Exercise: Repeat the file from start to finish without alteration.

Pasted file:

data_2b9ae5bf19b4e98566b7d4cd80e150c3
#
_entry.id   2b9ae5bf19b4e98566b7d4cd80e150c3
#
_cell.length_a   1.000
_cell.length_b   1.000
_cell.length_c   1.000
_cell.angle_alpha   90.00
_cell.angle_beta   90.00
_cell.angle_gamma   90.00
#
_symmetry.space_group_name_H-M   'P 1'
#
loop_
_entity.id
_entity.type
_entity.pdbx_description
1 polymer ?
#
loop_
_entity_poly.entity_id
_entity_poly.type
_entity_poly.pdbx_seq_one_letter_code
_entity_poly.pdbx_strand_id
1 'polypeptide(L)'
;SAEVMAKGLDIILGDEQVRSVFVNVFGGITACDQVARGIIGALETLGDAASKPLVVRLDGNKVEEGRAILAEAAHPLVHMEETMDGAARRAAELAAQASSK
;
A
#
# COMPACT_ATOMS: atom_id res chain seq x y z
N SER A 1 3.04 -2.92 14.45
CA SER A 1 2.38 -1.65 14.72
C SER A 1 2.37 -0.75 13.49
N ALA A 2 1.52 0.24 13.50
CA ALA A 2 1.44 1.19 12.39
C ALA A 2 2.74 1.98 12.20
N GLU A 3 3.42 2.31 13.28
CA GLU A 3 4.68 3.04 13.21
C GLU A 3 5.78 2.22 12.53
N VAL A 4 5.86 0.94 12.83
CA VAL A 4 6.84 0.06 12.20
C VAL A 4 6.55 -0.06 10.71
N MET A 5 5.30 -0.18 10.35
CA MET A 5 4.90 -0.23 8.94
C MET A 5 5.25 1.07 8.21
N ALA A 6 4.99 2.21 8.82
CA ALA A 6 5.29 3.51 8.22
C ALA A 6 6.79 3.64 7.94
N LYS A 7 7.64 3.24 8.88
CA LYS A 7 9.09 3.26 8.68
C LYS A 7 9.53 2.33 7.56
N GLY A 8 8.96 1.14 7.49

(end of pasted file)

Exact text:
data_2b9ae5bf19b4e98566b7d4cd80e150c3
#
_entry.id   2b9ae5bf19b4e98566b7d4cd80e150c3
#
_cell.length_a   1.000
_cell.length_b   1.000
_cell.length_c   1.000
_cell.angle_alpha   90.00
_cell.angle_beta   90.00
_cell.angle_gamma   90.00
#
_symmetry.space_group_name_H-M   'P 1'
#
loop_
_entity.id
_entity.type
_entity.pdbx_description
1 polymer ?
#
loop_
_entity_poly.entity_id
_entity_poly.type
_entity_poly.pdbx_seq_one_letter_code
_entity_poly.pdbx_strand_id
1 'polypeptide(L)'
;SAEVMAKGLDIILGDEQVRSVFVNVFGGITACDQVARGIIGALETLGDAASKPLVVRLDGNKVEEGRAILAEAAHPLVHMEETMDGAARRAAELAAQASSK
;
A
#
# COMPACT_ATOMS: atom_id res chain seq x y z
N SER A 1 3.04 -2.92 14.45
CA SER A 1 2.38 -1.65 14.72
C SER A 1 2.37 -0.75 13.49
N ALA A 2 1.52 0.24 13.50
CA ALA A 2 1.44 1.19 12.39
C ALA A 2 2.74 1.98 12.20
N GLU A 3 3.42 2.31 13.28
CA GLU A 3 4.68 3.04 13.21
C GLU A 3 5.78 2.22 12.53
N VAL A 4 5.86 0.94 12.83
CA VAL A 4 6.84 0.06 12.20
C VAL A 4 6.55 -0.06 10.71
N MET A 5 5.30 -0.18 10.35
CA MET A 5 4.90 -0.23 8.94
C MET A 5 5.25 1.07 8.21
N ALA A 6 4.99 2.21 8.82
CA ALA A 6 5.29 3.51 8.22
C ALA A 6 6.79 3.64 7.94
N LYS A 7 7.64 3.24 8.88
CA LYS A 7 9.09 3.26 8.68
C LYS A 7 9.53 2.33 7.56
N GLY A 8 8.96 1.14 7.49